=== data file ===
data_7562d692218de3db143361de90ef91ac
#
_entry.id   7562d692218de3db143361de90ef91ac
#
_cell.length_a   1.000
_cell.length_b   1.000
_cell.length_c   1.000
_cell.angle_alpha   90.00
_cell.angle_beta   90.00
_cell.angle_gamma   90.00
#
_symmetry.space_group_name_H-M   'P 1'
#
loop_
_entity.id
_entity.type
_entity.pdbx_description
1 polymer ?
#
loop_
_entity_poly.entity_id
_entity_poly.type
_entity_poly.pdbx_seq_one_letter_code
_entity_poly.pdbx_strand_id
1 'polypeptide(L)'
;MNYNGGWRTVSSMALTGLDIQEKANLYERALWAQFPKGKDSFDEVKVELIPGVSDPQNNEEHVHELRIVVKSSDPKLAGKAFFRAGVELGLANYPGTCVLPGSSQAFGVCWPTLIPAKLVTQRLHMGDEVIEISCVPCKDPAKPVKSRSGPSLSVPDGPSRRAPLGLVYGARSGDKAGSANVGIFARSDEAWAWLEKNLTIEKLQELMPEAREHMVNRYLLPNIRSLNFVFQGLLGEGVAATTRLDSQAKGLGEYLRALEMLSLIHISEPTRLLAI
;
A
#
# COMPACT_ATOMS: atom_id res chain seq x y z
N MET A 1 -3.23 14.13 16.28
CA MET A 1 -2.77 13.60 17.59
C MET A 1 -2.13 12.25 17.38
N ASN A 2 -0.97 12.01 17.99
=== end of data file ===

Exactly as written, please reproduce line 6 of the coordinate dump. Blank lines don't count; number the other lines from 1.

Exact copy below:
_cell.length_b   1.000